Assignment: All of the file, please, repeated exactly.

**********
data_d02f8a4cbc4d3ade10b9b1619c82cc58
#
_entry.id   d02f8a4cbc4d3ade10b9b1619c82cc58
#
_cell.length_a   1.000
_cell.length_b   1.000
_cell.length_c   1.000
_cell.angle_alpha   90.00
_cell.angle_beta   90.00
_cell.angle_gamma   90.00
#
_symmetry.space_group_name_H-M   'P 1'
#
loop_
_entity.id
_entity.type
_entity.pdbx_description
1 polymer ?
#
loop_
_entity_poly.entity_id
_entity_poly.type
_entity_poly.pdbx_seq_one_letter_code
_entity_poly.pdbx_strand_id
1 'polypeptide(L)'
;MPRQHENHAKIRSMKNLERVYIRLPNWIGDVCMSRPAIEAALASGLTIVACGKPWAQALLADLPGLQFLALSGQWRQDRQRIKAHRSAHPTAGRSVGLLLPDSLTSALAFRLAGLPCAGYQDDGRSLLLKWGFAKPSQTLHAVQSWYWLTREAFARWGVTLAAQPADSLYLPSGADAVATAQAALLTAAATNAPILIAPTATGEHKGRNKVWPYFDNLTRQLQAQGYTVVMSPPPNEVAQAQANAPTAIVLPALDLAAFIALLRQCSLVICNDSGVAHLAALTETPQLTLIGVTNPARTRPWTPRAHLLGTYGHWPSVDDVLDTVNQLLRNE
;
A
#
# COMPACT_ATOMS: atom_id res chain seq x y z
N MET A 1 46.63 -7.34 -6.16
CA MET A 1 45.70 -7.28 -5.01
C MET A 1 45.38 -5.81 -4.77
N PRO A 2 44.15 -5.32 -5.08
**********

data_d02f8a4cbc4d3ade10b9b1619c82cc58
#
_entry.id   d02f8a4cbc4d3ade10b9b1619c82cc58
#
_cell.length_a   1.000
_cell.length_b   1.000
_cell.length_c   1.000
_cell.angle_alpha   90.00
_cell.angle_beta   90.00
_cell.angle_gamma   90.00
#
_symmetry.space_group_name_H-M   'P 1'
#
loop_
_entity.id
_entity.type
_entity.pdbx_description
1 polymer ?
#
loop_
_entity_poly.entity_id
_entity_poly.type
_entity_poly.pdbx_seq_one_letter_code
_entity_poly.pdbx_strand_id
1 'polypeptide(L)'
;MPRQHENHAKIRSMKNLERVYIRLPNWIGDVCMSRPAIEAALASGLTIVACGKPWAQALLADLPGLQFLALSGQWRQDRQRIKAHRSAHPTAGRSVGLLLPDSLTSALAFRLAGLPCAGYQDDGRSLLLKWGFAKPSQTLHAVQSWYWLTREAFARWGVTLAAQPADSLYLPSGADAVATAQAALLTAAATNAPILIAPTATGEHKGRNKVWPYFDNLTRQLQAQGYTVVMSPPPNEVAQAQANAPTAIVLPALDLAAFIALLRQCSLVICNDSGVAHLAALTETPQLTLIGVTNPARTRPWTPRAHLLGTYGHWPSVDDVLDTVNQLLRNE
;
A
#
# COMPACT_ATOMS: atom_id res chain seq x y z
N MET A 1 46.63 -7.34 -6.16
CA MET A 1 45.70 -7.28 -5.01
C MET A 1 45.38 -5.81 -4.77
N PRO A 2 44.15 -5.32 -5.08